Second Quarter 2018 O&D Data
Indications: A Strong 2018 & 2019 Ahead
Subscribers to Aviation DataMiner™ now have access to the full range of reports and analytical tools for the 2nd quarter of 2018. Differing from other sources, we assist our subscribers in understanding what the numbers mean – and what they don’t mean.
First: Some of the overall data:
Stimulated Passenger Growth: It’s obvious that the robust economy, including the billions of dollars put back into consumers’ wallets due to the recent tax cuts, is translating into more spending on air travel. Almost nine million more people took air trips in the quarter compared to same quarter 2017.
Ticket Fares Slightly Down, But… Consumers on average paid base air fares almost 2% less than last year. What is not reflected are effects of ancillary fees – which, aside from going up in the past six months, can shift during the year due to consumer spend patterns. Conclusion: the cost of air travel is probably not really “down” – the ticket fare is just the down payment for many consumers. But in any case, it certainly has not increased markedly.
Prepare For The Media Shows. Typically, the usual suspects in the media – as well as some veneer analysts – will pull down this raw data and inevitably start to pontificate about the air travel as if they just got an official e-mail from St Peter’s route planning department.
Proving that having no understanding of source data is no barrier to writing news stories, there will be a parade of dimbulb headlines, like, “Newark (or wherever) has among the highest fares in the nation!” or “East Nobody-Goes-There Municipal Airport Consumers are paying XXX% more than the national average.”
‘Course, these types of profound analyses mean diddly. There is no set of consistent and comparable metrics that relate to computing an “average fare” that has any value as a comparison between airports.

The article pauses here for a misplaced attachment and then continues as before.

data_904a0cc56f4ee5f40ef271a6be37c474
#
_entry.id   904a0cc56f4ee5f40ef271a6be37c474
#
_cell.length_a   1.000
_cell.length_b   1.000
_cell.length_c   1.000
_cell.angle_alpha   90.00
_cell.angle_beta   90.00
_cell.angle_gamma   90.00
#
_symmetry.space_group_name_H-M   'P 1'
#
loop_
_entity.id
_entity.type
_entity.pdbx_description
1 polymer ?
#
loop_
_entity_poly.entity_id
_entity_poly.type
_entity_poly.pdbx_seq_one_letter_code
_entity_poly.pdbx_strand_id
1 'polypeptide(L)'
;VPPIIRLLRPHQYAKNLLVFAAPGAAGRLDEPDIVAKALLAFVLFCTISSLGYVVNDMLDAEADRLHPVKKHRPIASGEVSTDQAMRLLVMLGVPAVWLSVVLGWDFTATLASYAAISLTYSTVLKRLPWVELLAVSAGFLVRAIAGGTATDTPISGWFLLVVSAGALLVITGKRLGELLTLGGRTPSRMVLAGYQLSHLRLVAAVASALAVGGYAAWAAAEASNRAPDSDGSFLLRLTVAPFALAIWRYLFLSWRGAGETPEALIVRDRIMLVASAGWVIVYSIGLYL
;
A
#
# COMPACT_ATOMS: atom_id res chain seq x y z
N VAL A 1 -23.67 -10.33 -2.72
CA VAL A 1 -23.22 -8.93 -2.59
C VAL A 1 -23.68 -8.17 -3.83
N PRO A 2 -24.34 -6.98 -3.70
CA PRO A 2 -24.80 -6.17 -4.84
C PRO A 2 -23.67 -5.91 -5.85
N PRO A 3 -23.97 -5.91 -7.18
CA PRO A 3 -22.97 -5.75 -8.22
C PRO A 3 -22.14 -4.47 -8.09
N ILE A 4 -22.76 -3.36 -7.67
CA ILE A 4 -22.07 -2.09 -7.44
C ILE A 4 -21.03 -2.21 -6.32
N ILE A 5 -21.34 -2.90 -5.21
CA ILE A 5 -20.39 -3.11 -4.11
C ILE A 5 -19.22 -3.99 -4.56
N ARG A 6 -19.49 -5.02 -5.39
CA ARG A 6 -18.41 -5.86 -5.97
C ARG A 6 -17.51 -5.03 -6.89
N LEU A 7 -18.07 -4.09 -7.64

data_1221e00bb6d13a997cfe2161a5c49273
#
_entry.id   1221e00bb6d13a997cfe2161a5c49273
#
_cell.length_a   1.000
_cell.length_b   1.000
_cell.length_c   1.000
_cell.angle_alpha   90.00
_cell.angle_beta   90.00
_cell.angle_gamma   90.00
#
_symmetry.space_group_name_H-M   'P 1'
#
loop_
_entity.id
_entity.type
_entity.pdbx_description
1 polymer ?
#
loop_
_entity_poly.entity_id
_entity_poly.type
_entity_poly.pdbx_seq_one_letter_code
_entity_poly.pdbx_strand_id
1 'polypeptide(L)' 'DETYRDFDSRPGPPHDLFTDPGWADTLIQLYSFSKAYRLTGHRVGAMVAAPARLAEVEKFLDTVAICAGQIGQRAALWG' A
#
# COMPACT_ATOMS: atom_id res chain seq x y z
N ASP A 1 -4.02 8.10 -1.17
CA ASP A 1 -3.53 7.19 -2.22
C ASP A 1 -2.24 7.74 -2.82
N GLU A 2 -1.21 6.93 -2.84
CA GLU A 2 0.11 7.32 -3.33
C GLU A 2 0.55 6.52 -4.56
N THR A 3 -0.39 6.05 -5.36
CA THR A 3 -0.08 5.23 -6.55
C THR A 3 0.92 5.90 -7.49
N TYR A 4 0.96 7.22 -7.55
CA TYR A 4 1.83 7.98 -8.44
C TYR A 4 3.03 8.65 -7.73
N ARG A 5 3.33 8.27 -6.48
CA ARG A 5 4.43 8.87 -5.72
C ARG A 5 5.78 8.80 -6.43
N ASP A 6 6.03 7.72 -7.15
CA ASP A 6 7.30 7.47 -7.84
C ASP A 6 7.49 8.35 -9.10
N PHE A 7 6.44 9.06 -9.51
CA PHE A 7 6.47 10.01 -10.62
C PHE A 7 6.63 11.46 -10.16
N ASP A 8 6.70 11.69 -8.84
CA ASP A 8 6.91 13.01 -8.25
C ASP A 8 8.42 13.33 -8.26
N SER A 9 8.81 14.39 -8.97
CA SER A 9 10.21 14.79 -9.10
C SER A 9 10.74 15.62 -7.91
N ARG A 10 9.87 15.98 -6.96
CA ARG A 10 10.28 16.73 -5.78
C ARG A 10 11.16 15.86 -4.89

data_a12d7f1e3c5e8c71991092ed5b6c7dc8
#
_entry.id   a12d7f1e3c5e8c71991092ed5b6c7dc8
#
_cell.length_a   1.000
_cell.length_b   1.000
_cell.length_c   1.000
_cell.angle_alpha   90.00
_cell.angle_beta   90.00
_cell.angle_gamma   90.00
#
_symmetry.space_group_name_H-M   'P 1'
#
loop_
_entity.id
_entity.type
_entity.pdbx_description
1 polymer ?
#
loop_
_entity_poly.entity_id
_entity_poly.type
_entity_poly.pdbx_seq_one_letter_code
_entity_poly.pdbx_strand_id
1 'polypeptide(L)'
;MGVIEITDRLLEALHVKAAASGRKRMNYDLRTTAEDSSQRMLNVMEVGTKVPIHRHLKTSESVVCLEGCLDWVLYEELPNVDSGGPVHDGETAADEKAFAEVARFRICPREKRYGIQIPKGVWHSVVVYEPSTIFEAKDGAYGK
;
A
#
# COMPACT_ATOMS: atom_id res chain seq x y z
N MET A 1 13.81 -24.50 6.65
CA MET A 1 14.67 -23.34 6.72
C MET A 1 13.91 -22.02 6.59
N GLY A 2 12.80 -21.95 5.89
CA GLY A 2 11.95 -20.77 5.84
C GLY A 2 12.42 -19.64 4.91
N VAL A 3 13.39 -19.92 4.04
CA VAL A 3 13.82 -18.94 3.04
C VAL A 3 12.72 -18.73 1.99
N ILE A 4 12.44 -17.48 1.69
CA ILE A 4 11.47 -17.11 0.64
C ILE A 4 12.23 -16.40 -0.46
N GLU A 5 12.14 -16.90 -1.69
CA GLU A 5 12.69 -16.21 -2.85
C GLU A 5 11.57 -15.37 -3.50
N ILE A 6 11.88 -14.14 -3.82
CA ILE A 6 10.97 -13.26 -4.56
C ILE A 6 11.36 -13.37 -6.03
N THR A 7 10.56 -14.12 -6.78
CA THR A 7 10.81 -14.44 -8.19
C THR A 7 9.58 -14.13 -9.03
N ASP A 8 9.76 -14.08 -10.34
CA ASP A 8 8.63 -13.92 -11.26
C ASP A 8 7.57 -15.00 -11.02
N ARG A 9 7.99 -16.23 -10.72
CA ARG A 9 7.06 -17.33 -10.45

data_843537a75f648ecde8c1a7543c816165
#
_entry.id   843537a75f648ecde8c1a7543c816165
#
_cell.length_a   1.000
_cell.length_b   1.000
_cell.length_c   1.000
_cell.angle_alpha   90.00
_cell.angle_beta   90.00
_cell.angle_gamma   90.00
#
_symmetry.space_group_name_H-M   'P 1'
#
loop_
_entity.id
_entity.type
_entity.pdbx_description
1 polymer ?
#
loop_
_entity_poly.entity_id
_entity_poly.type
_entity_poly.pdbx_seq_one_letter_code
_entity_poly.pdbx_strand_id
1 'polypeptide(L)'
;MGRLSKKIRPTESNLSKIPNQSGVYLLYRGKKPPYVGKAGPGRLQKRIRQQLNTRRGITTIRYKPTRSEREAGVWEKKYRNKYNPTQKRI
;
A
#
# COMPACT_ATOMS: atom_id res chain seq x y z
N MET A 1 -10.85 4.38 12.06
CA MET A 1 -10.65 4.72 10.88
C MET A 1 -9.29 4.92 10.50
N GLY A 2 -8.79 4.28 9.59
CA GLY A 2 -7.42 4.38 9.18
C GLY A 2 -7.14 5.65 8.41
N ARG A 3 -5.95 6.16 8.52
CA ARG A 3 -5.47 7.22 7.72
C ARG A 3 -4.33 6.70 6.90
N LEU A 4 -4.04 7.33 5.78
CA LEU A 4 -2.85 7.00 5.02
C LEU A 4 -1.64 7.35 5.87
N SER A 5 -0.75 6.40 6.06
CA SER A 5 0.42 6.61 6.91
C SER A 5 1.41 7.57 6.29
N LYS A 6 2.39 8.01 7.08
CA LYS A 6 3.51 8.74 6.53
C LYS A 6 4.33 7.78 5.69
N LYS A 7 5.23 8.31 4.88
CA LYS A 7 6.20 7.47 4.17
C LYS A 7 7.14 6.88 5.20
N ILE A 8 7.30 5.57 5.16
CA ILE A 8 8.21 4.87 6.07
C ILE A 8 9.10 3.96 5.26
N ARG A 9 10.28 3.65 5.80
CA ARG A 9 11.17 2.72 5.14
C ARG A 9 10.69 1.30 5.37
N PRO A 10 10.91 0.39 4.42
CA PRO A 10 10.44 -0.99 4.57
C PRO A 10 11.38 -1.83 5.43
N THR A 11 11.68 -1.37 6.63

Message to the media: The cost of air travel isn’t like that of a gallon of gas. The air service product itself at each airport is unique to that facility. Factors such as average trip length, size of the market, type of air service that the market can afford to support, and a whole passel of other factors make these media comparisons sheer amateur nonsense.
Key Trend Metrics. However, there are some data that can be mined to get a view of what’s changing… examples:
Denver in the quarter was the #3 domestic US-carrier O&D traffic airport… again, based on traffic carried by US airlines.
Atlanta? – it’s #5, and DFW – it’s #10.
Note the term “domestic” – international traffic carried by US carriers at these airports is in addition to the above. So is traffic carried by foreign carriers.
And here’s where the read-it-and-report-it media types – not to mention some “analysts”- fall off the trolley. It’s NOT airport data… it’s airline data, specifically, US airline data reported and sorted by airport.
So, O&D carried by foreign carriers is not specifically reported, although the obsolete and fuzzy BTS reporting system sometimes gets some of this traffic mixed in by error.
So, for the media and consultant crowd that purport that raw BTS/DOT data to be complete and comprehensive, they’re howling at the statistical moon.
There is a lot more data that needs to be put into the mix. Airports like ATL, JFK, SFO, LAX, ORD have substantial foreign carrier enplanement levels that change the mix and metrics entirely.
If You’re Not Using Aviation DataMiner™ – You’re Not Using The Right Analytical Tool. This is a reason that our subscribers have a better grasp of the trends in air transportation. Aviation DataMiner™ delivers the firepower to analyze all aspects of the air transportation industry. And, uniquely, that includes Airports:USA® the only enplanement forecasts accomplished in the private sector.
BGI will be issuing the Quarterly Traffic Trend & Short-Term Forecast to our subscribers shortly… better data, better insights.
If you’re interested in predictive analytics that go beyond just numbers, click here to request a free trial to Aviation DataMiner™. Give it a try – and, unlike other sources, we’re always ready to assist our subscribers in development of custom reports.
Better analytics mean better futurist planning. We look forward to hearing from you!